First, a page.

... Daddy will shave {himself/*myself } and To keep {himself/ ? myself } from getting sunburned, Daddy will put on suntan lotion); see Collins et al. (2009) for a questionnaire study. Whatever underlies the difference between anaphoric and cataphoric dependencies, it seems clear that being used with reference to the speaker does not give 'imposters' a blanket licence to take on formal first-person properties. ...
Article
The linguistic literature abounds with discussions of phi-feature inflection. The formalist tradition has, in a variety of ways, approached this phenomenon predominantly in terms of an agreement relationship between two terms of a syntactic structure—for instance, the subject and the finite verb (typically showing agreement for person and number), or the object and a past participle (which, e.g. in the Romance languages, may agree for number and gender, but not for person). But not all these agreement relationships affect all phi-features equally, which raises the question of whether there is to be a unified approach to phi-features in general. And two terms that can entertain an agreement relationship for certain phi-features do not seem to engage in such agreement every time they might be expected to so do. On the surface, plural subjects can co-occur with singularly inflected finite verbs, and vice versa; and sometimes a subpart of the subject seems to control the selection of the inflection on the finite verb, in so-called ‘attraction’ cases. These kinds of phenomena give rise to an in-depth exploration of the nature and reality of agreement relationships, including the possibility of an analysis treating phi-featural properties as autonomous vis-à-vis one another, assigned to each term separately, not under agreement. This special issue brings together a collection of papers and commentaries reflecting on these matters in various ways. In this introduction, I set the stage for the discussion to follow.
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The aim of this methodological paper is to present an overview of research methods in speech act and politeness research, providing evidence in support of the triangulation approach (Jucker 2009; 2018). By taking research on politeness and speech acts as an example, I show that the respective advantages of different qualitative and quantitative methods such as corpus methods, roleplays, and interviews, are in fact complementary. Different research methods should be combined in the research design in order for the reliability and validity of the research tool to be increased and a fuller understanding of various pragmatic phenomena to be obtained.
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O livro surge da problemática do que é “pronome”, geralmente utilizado para referir a diferentes conjuntos de itens, tais como: os pronomes pessoais, demonstrativos, interrogativos, indefinidos, relativos, entre outros, mas cuja definição tradicional é considerada insatisfatória. Com o objetivo principal de contribuir com as discussões sobre pronome, o volume reúne trabalhos sobre os mais diversos aspectos dessa categoria gramatical, sendo fruto de pesquisas desenvolvidas nos últimos anos por pesquisadores ligados à área, versando acerca de aspectos morfossintáticos e semânticos da categoria pronome, em suas principais e mais recentes vertentes do estudo, além de aspectos relacionados ao processo de percepção pelo falante-ouvinte e das relações socioculturais dos pronomes.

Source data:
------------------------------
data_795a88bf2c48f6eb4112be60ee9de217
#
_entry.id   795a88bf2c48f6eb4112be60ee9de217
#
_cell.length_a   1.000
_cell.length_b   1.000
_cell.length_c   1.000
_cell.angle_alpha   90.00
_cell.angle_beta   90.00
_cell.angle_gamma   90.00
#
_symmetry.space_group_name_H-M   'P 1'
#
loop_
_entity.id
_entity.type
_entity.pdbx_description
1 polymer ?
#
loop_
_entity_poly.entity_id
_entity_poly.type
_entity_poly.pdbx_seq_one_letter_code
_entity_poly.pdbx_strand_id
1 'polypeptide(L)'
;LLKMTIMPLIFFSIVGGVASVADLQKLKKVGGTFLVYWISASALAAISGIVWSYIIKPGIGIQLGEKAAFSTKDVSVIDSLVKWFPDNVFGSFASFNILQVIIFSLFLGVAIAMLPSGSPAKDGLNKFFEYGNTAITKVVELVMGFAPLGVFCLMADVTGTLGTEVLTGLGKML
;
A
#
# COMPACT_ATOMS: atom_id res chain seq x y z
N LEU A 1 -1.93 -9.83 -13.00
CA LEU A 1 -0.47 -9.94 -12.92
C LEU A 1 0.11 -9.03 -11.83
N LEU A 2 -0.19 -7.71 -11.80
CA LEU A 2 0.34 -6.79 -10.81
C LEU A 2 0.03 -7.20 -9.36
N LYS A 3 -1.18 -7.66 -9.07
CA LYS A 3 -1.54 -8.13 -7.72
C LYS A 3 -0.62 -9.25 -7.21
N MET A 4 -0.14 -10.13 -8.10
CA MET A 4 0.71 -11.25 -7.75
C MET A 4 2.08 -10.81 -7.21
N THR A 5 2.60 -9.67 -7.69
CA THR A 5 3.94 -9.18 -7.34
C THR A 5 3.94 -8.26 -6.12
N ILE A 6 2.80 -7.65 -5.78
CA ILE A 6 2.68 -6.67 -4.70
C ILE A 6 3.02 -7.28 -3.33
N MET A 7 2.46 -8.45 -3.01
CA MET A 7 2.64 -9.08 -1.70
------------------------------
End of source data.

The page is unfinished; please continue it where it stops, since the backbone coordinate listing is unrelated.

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Este trabalho aborda o licenciamento dos impostores em português brasileiro, expressões referenciais utilizadas para denotar o falante e/ou o ouvinte, cuja principal descrição foi feita por Collins e Postal (2012). A concordância pronominal com DPs impostores é sujeita à variação interlinguística, que será ilustrada no presente trabalho a partir da descrição do fenômeno no português brasileiro e sua comparação com o inglês e o italiano. Assumimos com Das (2014) que o sistema de flexão verbal de uma língua é fator crucial de restrição para as possibilidades de concordância pronominal. Mais especificamente, se a categoria pessoa é abertamente marcada no verbo finito, então concordância verbal com uma fonte secundária é sintaticamente bloqueada. Esta hipótese leva em conta a reestruturação do paradigma flexional do português brasileiro apontada por Duarte (1993). Os exemplos envolvendo concordância pronominal ilícita (DAS, 2014) mostram violação do princípio da homogeneidade.
Conference Paper
This paper is concerned with the language phenomena in Chinese that some nominal phrases as DPs with the default third person can refer to the speaker with the first person or the addressee with the second person. In English, such nominal phrases are called imposters (Collins & Postal 2012), which refer to the speaker or the addressee and keep the agreement with verbs in third person form when existing in the position of subject. However, unlike English, Chinese is lack of morphological forms to show the subject-verb agreement, and there is no grammatical person form, so the phenomenon of imposter is more popular in Chinese, especially in classic Chinese expressions. The paper, with many instances of such use, intends to interpret the reason why the Chinese nominal phrase in some context have the non-third person interpretation from both syntactic and semantic perspectives.
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1. Introduction In the abstract of his target piece, Featherston states that ‘it is no longer tenable for syntactic theories to be constructed on the evidence of a single person's judgements’. In our commentary, we focus on this issue and on (what we perceive to be) Featherston's claims that individual speakers' judgments are intrinsically unreliable and ‘noisy’, that variation among individuals' judgments should be smoothed out by averaging the judgments of a large pool of informants, and that only this golden mean counts as genuine data. We argue that these claims are at odds with the basic premises of Chomskian linguistics, which is centered on the I-language of the individual speaker/hearer, not the E-language of the speech community. This is not to say that the way generative grammar approaches and accumulates its data is in no need of improvement: we will make some specific recommendations of our own to this end in the last section of our commentary.
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2016 printing has a new preface and expanded indexes. Available at http://www.amazon.com/empirical-base-linguistics-Grammaticality-methodology/dp/3946234046/ref=sr_1_1?ie=UTF8&qid=1456093168&sr=8-1&keywords=schutze+carson